How to Build a Successful Career You Love
I was asked by my high school, The Potomac School in McLean, Virginia, to give a speech at their annual Career Day. Many students and faculty asked for a copy of the speech to share, so here it is. It was an absolute privilege to get to share my ideas and insights from all the work I do here at The Career Studio with the fantastic students at Potomac.
How many of you don’t really know what you want to do with your career?
Raise your hand.
Thank you for sharing!
That’s totally normal. And that was me too. No clue. Literally none. And yet here I am today giving the opening speech at Career Day.
So don’t stress.
I'm going to start by saying that building a career you love
Really takes self-awareness about who you are and what you want from life
And then the courage and confidence
To forge your OWN, unique path in pursuit of those insights.
Steve Jobs said,
"Your time is limited, so don't waste it living someone else's life."
That’s the theme of my talk today
At moments like these, you’ll often hear people say, Just follow your passion.
I’m NOT going to tell you to do that
I’m not really a fan of that phrase
Not because passion isn’t important. It is!
It’s just that it’s often over-emphasized
As if you’re either born with passion for something
Or, it will magically appear one day
The truth is that passion doesn’t work like this for most people
And, so, when you’re told to ‘follow’ it
This can push us in the wrong direction
Because if we aren’t blessed with an all-consuming passion for something in high school or college
We feel that we simply don’t have a passion.
So, instead we may follow what our parents did
Or, follow the advice of a friend
Thinking, I don’t have a passion, so I’ll just do something safe.
But what happens then? Well…
We find ourselves careers we don’t really care about
We think, hey, I have a good job. And a good salary.
But, are you excited to get out of bed every morning?
Does what you do for a living light you up?
If you’re spending 8-10-12 hours a day doing something that looks good on paper but doesn’t feed your soul
It’s a recipe for burnout
You’re going to wind up at 30 or 40 wondering, what am I doing with my life?
To keep on the Steve Jobs theme, he also said
“Your work is going to fill a large part of your life,
And the only way to be truly satisfied is to do what you believe is great work.
And the only way to do great work is to love what you do.
If you haven’t found it yet, keep looking. Don’t settle.”
So, I’m going to give you four points today
A framework you can use throughout your career
To help you take the reins and forge your own unique path towards a successful career YOU love.
First: Foster Your Interests
THIS is how you find your passion.
Because passion emerges from the pursuit of your interests.
So, Make a list
List out everything that you enjoy doing
Or, that you are interested in doing
Make it an exhaustive list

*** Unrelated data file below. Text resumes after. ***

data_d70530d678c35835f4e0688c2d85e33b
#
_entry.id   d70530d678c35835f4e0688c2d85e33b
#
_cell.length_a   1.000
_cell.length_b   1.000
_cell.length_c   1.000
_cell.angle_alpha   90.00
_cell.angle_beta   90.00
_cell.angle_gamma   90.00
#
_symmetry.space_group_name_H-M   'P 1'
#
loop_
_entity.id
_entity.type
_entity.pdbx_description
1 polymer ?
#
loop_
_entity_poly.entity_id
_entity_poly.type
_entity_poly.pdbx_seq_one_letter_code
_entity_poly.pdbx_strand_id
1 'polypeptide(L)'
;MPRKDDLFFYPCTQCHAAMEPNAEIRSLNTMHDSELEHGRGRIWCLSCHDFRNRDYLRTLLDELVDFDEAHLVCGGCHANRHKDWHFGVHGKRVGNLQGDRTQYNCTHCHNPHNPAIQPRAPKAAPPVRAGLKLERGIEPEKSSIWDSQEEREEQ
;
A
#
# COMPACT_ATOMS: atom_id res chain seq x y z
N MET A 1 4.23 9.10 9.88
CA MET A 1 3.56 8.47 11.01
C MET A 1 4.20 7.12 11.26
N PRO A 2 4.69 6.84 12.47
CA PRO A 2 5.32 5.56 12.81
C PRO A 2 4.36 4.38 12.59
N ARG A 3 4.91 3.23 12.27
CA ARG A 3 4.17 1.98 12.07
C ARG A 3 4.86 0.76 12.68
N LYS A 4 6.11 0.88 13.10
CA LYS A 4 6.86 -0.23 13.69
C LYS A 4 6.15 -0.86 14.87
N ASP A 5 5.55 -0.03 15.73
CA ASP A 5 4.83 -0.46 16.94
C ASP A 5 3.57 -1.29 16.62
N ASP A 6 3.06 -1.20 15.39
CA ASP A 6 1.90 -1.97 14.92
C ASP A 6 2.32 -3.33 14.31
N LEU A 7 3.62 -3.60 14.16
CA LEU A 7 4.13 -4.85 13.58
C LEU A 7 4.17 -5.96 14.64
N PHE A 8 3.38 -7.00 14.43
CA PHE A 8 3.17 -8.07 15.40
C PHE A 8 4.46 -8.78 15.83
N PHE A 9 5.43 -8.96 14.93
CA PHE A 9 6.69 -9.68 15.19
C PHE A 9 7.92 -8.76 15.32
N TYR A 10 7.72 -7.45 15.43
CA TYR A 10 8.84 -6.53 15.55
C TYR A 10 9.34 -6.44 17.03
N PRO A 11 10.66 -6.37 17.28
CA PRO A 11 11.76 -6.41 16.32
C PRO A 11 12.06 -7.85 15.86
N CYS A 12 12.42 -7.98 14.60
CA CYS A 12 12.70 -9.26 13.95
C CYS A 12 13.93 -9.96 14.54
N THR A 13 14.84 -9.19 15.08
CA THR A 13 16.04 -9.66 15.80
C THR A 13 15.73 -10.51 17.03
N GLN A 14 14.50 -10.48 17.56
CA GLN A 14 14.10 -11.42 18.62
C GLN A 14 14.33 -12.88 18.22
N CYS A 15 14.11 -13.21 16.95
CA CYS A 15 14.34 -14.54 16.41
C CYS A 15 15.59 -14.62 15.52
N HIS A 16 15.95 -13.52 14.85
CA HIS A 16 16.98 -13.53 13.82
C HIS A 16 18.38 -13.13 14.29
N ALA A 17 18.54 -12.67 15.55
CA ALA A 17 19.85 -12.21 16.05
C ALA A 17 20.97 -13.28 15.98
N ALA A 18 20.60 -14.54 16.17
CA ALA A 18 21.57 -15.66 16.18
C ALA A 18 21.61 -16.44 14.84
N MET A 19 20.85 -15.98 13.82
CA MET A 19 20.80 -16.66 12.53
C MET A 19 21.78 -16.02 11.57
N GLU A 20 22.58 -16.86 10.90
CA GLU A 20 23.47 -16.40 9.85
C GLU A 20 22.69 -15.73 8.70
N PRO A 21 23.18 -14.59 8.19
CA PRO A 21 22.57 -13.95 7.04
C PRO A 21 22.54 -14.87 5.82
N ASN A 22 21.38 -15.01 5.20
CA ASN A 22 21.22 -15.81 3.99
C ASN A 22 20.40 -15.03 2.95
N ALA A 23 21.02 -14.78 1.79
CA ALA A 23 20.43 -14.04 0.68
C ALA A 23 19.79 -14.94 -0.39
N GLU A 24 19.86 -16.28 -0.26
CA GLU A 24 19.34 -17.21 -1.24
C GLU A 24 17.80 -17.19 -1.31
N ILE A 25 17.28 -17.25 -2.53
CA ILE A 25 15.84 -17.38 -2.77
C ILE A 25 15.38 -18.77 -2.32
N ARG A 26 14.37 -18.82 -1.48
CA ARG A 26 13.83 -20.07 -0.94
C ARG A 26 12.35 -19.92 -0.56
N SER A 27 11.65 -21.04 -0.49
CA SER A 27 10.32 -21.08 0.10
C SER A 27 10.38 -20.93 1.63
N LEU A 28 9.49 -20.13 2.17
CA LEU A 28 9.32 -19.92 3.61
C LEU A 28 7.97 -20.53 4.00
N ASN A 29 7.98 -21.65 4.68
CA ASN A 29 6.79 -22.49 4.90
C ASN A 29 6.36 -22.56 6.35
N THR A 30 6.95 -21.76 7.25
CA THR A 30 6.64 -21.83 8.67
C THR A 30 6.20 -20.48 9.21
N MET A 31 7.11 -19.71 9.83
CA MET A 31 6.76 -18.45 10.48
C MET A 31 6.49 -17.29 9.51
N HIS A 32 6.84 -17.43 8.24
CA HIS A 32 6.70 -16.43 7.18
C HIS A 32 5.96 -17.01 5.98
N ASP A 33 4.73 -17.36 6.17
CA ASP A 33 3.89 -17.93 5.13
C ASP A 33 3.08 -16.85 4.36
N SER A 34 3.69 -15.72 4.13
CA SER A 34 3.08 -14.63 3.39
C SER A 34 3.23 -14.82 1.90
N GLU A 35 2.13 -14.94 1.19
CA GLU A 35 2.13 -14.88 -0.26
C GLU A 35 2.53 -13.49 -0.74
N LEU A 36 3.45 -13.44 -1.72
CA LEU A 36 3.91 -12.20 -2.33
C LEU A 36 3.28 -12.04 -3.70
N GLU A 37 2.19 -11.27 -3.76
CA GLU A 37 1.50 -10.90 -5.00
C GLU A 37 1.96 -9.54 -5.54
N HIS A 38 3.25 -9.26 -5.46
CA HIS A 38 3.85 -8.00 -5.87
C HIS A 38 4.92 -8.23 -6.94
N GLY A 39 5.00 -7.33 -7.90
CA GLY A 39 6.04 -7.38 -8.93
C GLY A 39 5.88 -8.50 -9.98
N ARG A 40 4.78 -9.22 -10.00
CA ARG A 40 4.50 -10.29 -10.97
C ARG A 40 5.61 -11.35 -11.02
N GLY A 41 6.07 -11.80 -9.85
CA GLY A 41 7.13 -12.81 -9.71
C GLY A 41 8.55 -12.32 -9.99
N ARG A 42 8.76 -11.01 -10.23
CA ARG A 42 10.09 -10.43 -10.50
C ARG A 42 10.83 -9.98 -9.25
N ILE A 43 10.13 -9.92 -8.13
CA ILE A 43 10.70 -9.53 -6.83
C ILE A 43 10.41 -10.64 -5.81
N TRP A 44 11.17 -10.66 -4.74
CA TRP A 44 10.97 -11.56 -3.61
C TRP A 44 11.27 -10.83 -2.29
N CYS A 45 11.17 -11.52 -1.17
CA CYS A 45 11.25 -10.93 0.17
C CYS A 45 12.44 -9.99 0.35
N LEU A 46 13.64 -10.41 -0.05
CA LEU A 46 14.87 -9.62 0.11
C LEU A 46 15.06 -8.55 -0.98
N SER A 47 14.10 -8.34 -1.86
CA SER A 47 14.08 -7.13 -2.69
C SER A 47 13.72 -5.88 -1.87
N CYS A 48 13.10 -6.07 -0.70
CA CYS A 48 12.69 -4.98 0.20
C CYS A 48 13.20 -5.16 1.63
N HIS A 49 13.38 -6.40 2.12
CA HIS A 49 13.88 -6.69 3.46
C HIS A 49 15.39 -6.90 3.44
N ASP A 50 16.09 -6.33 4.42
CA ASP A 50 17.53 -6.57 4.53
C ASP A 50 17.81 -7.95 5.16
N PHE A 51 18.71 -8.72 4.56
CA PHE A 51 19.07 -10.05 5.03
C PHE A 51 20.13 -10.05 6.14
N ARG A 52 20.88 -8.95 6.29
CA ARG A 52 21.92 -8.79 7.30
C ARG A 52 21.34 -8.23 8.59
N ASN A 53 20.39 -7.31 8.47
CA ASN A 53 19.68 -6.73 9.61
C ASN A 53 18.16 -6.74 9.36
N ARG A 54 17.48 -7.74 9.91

Everything from you can’t wait to go home and work through that complicated math problem
To…you’re interested in learning about the stars
Maybe simply, that you enjoy watching movies
That’s cool too.
Here’s an example of how this works
Perhaps you’re super organized
You love to label and color-code everything
You’re so obsessed with being organized
That you organize your friends’ rooms
You come to school and you organize the classroom
People call you Marie Kondo
Well, good news!
There’s a career for that and it’s called being a professional organizer.
In fact, this is basically the story of two women who started something called The Home Edit -
A professional home organizing service
They now have 1.5m followers on Instagram and a show on Netflix.
So, your job right now is not to judge yourself
Or, downplay what gets your engine started
You can make a career out of any interest.
And through the pursuit of your interests will emerge your passion.
Second, Play to your strengths
Did you know that people who focus on their strengths every day are six times as likely to be engaged in their jobs, more productive and more likely to say they have an excellent quality of life?
So you see, it’s not about trying to be like someone else,
It’s about being more like yourself.
But how do you find your strengths?
Well, simply, start by thinking about what comes naturally to you.
Is it music?
Are you gifted with a great sense of humor?
Maybe you’re good at listening or comforting others
Or, you’re really good at putting together puzzles
Or, maybe, you are the one person everyone comes to for advice
And ask yourself,
What have my teachers told me I’m good at?
How about my friends and family?
Or just ask them!
Oftentimes they will see strengths in you
That you don’t see in yourself
And watch out
Many of us tend to brush off compliments and instead focus on our weaknesses
Our brains are actually wired to focus on the negative more strongly than the positive
But this doesn’t serve us.
Because your strengths are your power
And a core part of your roadmap to career success and happiness.
So, list out ALL of your strengths – without judgement
So, now you have two lists
One for what you’re interested in
And one for what you’re good at
Then you want to review your lists
And match them up
How can you apply your strengths to the things that interest you?
Maybe you’re good at solving problems
And you love to rearrange your room
That could mean you’d be a great architect
Or, work in interior design
Maybe on one list
You wrote that people tell you that you’re naturally funny
And on the other list
You noted that you love to doodle
Could that mean you’d make a great cartoonist?
Or, perhaps a writer that can visualize the humor and then write about it
So think, what kind of companies or industries could use that kind of talent?
Do you see how this works?
Okay --- #3
In the career world, Your network is really your compass
What do I mean by that?
The world is made up of relationships.
You know, only 2% of the resumes submitted to jobs posted online ever get reviewed by human eyes?
Most jobs are filled instead through some sort of relationship.
Someone you know will know someone else who can
give you a piece of advice about a career path